The recent years have gotten us used to news about climate change-related extreme weather events. Unfortunately, this year is no different – only its first half saw some of the worst destructions of assets to date.
Natural disasters brought $65–$72bn in total losses in the first half of 2022, according to data by reinsurers Munich Re and Swiss Re. Close to half of this damage hit uninsured assets. The vast majority of these losses were induced by extreme weather events, which are often linked to climate change. According to Martin Bertogg, Head of Catastrophe Perils at Swiss Re, this confirms the trend of such "secondary perils [...] driving insured losses in every corner of the world."
Floods in Australia were by far the costliest single disaster for the finance industry this year, accounting for insured losses of over $3.6bn so far. In the US, the first half of 2022 saw nine climate-induced weather events with losses exceeding $1bn each. Apart from one drought, there were eight severe storms, of which a single tornado-wielding thunderstorm in April wiped out assets worth more than $3bn.
The cost of this year’s floods across SE Queensland and northern New South Wales is $5.28 billion, making it Australia’s second costliest natural disaster ever. Insurers have received around 233,100 claims across both states.”
Hurricane-grade weather battered North-Western Europe in the winter. Ireland, England, Belgium, the Netherlands, and northern parts of Germany were among the hardest hit. The storms resulted in losses of $5.2bn.
But it is not just the developed world that is suffering from the devastating power of events that are highly related to the progressing change of the Earth’s climate. Major floods affected South Africa, India, Bangladesh, and China. Moreover, crop-killing droughts hit Brazil. A multitude of other climatological and hydrological events left their mark on regions across Latin America and Asia-Pacific.
It is, in fact, in the lower and middle-income countries where the consequences – including the financial ones – are proportionally most dire. The funding requested in UN humanitarian appeals related to weather catastrophes like floods or droughts is now eight times higher than just two decades ago, as revealed in a recent brief by Tracy Carty and Lyndsay Walsh of Oxfam. Average annual extreme weather-related humanitarian funding appeals for 2000-2002 rose from $1.6 bn to an average $15.5bn in 2019-2021 – an 819 percent increase.
It isn’t over yet
While losses from the first half of 2022 appear somewhat dwarfed when compared to the same period of 2021 (down by 40 percent), make no mistake: 2022’s tab is still open.
The tropical storm season only began in June and is supposed to yield high activity in the North Atlantic. Reinsurers expect almost 20 named tropical storms, 8 hurricanes and 4 severe-scale ones on top.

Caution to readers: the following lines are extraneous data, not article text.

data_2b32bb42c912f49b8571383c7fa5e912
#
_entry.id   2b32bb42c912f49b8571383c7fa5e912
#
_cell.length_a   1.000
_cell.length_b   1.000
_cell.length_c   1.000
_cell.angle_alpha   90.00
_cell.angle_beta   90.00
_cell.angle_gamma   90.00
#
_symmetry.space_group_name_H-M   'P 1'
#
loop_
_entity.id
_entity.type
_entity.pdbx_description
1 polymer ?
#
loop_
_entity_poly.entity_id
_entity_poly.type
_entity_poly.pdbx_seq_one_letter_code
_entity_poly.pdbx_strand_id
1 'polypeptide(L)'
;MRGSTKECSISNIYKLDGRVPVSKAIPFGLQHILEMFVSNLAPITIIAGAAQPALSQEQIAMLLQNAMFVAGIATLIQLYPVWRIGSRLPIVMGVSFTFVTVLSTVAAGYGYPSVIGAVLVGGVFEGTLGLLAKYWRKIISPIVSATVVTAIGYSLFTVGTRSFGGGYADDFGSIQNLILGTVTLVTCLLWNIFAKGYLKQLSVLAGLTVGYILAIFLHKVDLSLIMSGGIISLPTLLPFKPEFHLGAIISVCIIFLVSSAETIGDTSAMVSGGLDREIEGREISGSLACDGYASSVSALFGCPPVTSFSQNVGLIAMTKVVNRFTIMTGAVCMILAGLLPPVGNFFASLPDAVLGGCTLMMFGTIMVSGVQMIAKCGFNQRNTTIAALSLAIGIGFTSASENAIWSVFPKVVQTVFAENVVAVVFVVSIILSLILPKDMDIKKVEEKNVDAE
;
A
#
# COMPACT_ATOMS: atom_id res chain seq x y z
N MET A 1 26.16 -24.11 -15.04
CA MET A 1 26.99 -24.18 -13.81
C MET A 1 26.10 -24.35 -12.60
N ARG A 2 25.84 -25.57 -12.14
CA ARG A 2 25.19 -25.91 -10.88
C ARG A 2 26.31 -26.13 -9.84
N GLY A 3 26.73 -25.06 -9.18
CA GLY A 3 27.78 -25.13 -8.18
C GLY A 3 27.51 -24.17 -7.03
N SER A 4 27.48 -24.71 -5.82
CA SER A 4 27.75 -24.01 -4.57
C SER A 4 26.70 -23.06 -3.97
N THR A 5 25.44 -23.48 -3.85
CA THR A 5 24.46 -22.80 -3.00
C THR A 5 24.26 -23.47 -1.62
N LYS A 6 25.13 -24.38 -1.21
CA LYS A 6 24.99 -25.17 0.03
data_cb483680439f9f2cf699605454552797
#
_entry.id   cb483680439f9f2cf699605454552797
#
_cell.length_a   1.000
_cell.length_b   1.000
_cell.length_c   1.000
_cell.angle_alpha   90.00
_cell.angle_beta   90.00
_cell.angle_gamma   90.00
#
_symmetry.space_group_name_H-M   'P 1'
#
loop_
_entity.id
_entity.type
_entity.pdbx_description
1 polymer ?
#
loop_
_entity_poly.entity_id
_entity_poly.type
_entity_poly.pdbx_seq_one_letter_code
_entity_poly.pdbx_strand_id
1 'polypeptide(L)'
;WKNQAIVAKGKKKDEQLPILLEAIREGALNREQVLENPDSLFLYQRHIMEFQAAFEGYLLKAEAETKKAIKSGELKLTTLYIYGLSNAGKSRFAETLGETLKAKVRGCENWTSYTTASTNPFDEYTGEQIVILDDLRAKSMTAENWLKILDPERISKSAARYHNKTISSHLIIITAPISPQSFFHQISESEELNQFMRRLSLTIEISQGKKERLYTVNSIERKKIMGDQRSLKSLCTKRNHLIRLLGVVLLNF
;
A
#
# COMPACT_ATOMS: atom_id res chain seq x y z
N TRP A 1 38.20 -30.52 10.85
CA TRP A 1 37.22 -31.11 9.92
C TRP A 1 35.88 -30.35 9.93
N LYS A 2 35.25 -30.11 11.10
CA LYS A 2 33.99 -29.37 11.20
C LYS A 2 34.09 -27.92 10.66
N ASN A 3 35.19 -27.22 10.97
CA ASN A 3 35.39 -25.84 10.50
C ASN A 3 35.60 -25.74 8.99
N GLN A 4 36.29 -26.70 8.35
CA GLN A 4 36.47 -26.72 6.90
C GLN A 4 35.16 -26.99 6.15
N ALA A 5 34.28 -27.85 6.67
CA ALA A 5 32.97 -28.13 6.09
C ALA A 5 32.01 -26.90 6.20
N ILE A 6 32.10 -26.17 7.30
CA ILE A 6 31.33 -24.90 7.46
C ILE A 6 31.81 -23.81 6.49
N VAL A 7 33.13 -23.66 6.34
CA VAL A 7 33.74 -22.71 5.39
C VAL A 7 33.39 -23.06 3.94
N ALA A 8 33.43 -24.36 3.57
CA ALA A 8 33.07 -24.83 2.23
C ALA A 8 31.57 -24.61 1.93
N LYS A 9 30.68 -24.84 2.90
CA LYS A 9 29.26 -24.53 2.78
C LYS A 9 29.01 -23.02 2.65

In Europe, several extreme heatwaves in July and August exacerbated water scarcity and wildfires, especially in Italy, Spain and Portugal. (Even in the UK, for the first time on record, temperatures exceeded 40 °C.)
What is at stake?
Ernst Rauch, Munich Re's Chief Climate Scientist, says that while these may all be individual events "taken together (...) the powerful influence of climate change is becoming ever more evident." And while climate change is one of the greatest risk factors faced by our society, a staggering 75 percent of all natural catastrophe losses still turn out to be uninsured. Even the UK showed an underinsurance rate of about 33 percent in the fifteen years up to 2017.
The financial sector is becoming increasingly wary of such risks. For example, the Commonwealth Bank of Australia recently admitted that around $21bn (AUD 31.2 bn) in home loans alone is "vulnerable to natural catastrophes, such as floods, cyclones or fires" and thus in "acute physical risk".
What we can do
Understanding risks and using reliable data solutions can help organisations build resilience in high-risk areas and avoid similar losses. The benefits will far outweigh the investment required for pre-emptive measures.
Our award-winning platform, Spectra, combines the latest climate models with up-to-date real-world data on extreme weather events to deliver location-specific risk ratings and climate-adjusted loss estimates well into the future.
Get in touch with our team and discover how you can leverage Spectra to assess the potential threats to your assets and portfolios posed by extreme weather and progressing climate change.
- https://assets.lloyds.com/assets/pdf-lloyds-underinsurance-report-final/1/pdf-lloyds-underinsurance-report-final.pdf (p. 11)